The Best Idea That I’ve Ever Copied Non-Award goes to Gabe at (Almost) Unsalvageable. It isn’t an award, it’s me giving him credit where credit is due because I totally related to his post I am so sorry for myself, I no speak in this language very much.
He refers to problems when you don’t know a language well but are trying to fit in. His post is hysterical. I have LOADS of examples of that in my personal life, but even more in my students’ lives.
I’m sure I’ve made many embarrassing mistakes, but the one that is so crystal clear in my brain that I even remember what I was wearing that day, occurred when I was in college. I’m 63 now and was probably 19 then, so this gives you an idea of how completely humiliated I felt.
To give you a little background, I’m 100% suburban New York, born and bred in the US and only fell in love with another language in 7th grade. We had to take a “foreign” language at school and I chose French. My older brother took Spanish, so he told me not to be an idiot, but to take Spanish so he could help me.
This new language and I started our love affair the first day of class and it continues to this day.
As a Romance Language major in college, a lot of my classmates were native, or first generation, Spanish speakers. I always felt a little out of my league, but I read and write fluently and have good listening skills. My deficit is being timid speaking with native speakers. Not counting my students with whom I do not feel intimidated at all.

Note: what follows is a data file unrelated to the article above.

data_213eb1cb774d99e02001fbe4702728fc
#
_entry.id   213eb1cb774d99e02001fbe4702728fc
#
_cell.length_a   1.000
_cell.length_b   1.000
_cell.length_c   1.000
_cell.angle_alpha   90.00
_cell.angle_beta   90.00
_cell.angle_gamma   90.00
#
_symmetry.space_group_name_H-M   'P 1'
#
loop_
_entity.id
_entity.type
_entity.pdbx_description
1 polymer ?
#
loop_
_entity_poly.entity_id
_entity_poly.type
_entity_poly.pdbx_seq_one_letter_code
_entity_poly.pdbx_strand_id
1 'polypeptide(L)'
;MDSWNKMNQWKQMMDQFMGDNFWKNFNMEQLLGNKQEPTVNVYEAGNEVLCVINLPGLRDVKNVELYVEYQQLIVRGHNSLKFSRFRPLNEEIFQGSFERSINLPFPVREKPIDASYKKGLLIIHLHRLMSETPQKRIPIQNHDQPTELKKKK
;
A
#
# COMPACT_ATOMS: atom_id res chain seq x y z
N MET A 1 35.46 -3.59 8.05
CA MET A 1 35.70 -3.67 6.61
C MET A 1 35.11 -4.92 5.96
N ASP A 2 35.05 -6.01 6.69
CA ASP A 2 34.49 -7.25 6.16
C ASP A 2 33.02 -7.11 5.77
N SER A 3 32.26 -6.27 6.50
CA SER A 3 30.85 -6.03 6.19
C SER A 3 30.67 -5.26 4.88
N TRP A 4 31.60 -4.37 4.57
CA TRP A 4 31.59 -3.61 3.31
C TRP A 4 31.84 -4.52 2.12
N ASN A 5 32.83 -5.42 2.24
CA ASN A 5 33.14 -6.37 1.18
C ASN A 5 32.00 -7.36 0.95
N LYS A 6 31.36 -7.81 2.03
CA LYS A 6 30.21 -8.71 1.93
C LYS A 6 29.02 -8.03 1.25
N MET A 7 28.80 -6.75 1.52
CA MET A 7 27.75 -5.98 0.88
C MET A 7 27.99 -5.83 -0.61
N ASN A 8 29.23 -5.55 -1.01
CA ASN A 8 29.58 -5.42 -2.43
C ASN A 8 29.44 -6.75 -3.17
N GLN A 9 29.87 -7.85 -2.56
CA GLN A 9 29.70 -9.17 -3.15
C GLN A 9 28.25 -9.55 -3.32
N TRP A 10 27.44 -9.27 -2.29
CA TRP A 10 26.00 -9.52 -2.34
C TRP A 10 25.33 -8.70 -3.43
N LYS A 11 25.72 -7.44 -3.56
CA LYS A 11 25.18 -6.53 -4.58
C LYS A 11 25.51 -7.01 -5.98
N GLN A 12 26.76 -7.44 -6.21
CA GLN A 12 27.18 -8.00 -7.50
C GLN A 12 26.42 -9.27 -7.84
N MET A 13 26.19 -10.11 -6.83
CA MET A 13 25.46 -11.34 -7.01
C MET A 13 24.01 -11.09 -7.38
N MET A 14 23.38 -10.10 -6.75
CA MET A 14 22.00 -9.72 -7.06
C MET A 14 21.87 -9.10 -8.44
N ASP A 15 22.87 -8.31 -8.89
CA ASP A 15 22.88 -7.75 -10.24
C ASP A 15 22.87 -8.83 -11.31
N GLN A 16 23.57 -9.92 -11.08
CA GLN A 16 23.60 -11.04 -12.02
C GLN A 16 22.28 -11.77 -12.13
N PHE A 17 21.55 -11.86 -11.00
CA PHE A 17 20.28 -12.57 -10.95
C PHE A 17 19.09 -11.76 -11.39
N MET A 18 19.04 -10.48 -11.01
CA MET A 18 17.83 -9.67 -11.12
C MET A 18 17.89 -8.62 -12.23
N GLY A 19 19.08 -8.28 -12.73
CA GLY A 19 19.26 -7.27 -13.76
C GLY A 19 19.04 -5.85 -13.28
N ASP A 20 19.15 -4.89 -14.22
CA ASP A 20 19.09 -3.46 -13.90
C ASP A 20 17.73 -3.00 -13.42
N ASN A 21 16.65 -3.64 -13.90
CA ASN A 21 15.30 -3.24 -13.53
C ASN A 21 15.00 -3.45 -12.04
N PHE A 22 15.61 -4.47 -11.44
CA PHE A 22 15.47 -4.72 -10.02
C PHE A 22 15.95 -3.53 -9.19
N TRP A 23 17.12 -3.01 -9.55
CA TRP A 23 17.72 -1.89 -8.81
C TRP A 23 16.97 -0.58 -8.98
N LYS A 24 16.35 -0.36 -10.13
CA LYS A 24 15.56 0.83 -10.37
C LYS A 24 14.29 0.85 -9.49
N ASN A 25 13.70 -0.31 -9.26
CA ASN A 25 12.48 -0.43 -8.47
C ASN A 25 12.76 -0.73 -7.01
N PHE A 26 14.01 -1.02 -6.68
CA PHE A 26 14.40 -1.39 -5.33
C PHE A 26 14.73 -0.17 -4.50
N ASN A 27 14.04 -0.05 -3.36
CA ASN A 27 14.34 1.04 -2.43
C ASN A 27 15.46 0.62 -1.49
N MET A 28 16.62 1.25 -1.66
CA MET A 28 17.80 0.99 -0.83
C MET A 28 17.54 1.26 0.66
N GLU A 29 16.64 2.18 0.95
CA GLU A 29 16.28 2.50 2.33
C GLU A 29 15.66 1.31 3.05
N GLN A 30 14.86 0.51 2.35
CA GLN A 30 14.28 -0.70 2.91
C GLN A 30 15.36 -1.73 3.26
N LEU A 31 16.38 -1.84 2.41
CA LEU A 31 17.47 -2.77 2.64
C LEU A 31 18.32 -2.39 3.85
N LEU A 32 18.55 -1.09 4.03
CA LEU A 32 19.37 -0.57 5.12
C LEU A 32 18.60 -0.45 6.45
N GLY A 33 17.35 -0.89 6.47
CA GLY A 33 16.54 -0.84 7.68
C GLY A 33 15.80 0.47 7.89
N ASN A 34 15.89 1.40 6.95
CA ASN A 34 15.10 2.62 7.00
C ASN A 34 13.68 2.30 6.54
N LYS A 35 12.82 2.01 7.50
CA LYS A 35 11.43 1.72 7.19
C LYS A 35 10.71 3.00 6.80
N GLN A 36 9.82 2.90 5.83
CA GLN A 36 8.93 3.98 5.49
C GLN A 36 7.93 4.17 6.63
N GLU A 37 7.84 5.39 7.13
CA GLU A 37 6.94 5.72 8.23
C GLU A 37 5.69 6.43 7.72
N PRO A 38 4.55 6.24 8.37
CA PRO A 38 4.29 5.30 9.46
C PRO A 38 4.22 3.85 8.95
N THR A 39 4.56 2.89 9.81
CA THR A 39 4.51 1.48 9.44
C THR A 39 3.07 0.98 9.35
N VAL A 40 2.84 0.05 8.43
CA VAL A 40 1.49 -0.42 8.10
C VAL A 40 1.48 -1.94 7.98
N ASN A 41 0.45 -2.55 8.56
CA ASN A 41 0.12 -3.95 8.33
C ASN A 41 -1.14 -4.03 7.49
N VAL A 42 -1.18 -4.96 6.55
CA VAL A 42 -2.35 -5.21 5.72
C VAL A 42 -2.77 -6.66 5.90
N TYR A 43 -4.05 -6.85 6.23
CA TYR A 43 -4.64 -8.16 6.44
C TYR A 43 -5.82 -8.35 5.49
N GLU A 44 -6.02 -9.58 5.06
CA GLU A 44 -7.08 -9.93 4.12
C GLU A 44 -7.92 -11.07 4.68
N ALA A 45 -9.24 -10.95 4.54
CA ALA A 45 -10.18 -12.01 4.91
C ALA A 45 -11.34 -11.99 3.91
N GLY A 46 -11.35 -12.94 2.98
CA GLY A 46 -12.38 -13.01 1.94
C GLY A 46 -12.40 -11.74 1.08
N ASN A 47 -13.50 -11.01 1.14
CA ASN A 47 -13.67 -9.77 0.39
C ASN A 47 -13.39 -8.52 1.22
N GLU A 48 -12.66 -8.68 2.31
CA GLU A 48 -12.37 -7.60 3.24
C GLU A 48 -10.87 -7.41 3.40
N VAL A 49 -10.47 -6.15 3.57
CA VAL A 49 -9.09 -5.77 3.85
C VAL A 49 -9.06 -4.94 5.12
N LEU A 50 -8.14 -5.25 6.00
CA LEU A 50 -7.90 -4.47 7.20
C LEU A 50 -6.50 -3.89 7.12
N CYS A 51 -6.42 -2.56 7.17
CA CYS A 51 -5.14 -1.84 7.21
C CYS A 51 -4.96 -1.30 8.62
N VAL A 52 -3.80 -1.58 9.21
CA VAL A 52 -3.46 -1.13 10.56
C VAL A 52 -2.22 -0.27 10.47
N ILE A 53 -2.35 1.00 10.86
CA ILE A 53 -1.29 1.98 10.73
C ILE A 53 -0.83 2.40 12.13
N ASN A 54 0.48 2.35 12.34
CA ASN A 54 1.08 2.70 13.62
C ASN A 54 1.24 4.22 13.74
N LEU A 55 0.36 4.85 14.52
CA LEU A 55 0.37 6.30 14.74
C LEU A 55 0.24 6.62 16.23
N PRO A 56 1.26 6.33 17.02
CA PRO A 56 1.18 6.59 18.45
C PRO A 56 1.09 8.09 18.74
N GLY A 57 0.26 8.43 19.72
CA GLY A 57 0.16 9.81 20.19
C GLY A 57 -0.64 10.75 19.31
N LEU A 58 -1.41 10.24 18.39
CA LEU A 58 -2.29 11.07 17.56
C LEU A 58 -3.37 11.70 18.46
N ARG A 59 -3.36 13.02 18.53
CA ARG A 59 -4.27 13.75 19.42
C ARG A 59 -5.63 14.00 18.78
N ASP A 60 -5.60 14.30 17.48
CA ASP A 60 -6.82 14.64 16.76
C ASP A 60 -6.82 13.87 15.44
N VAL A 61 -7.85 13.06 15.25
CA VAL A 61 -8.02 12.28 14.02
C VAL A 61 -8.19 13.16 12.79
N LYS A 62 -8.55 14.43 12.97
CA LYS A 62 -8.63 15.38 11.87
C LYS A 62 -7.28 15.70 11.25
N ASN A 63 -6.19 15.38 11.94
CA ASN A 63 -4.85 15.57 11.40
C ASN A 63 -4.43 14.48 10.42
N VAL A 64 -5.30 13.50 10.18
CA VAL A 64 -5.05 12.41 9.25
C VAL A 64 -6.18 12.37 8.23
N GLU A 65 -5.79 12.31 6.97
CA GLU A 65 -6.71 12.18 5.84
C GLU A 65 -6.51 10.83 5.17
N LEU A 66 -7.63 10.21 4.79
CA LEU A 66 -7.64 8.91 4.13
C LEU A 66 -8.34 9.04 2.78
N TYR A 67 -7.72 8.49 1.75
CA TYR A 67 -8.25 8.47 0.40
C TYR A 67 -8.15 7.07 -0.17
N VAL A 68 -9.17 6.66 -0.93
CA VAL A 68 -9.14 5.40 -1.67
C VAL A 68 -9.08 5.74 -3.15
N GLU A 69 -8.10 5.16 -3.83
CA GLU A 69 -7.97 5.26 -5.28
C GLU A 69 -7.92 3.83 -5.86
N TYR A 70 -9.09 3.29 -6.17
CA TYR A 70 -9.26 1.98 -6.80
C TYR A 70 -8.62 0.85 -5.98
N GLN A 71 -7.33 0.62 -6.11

At any rate, at one point I had to give an oral presentation in a difficult college Spanish class.
Side note: In this class, there were 4 essay questions on the midterm. Question #2 was “Write a brief history of Spain.” Seriously?
After my presentation, and I have no idea what the topic was, my professor asked me a series of questions pertaining to the presentation. I have no clue what I was trying to say, but it was along the line of “As a ______________ yourself, you are much more of an expert than I” or something like that. In the blank spot, I called him a “chuleta” which is a pork chop.
The entire class fell out. He was staring at me open-mouthed until he realized that I wasn’t being rude, just had made a horrible mistake. I will never, ever forget that moment.
Now we live in the world of Google Translate. I tell my students that if they use Google Translate they will fail my class. I love it when someone tries to be slick and use it and they end up with a nonsense sentence and swear it’s their own. I mean really, be honest and say you didn’t know how to write it correctly and I’ll help you. Don’t pretend you know what you’re doing when you so obviously don’t.
And then a new student from China arrived. Uh oh. How do you say good morning in Mandarin? I didn’t have one of our Mandarin/English dictionaries handy, so I quickly….you guessed it…..looked up “good morning” in Google Translate, English to Mandarin. And wrote it on the board. I have no idea what I really wrote, but it was obviously not “good morning.”
This very quiet, stereotypically reserved non-English speaking, Asian student looked up at the board, doubled over holding his stomach until laughter erupted unbidden from the depths of his soul.
O.M.G. What did I write?
He is too polite to ever tell me.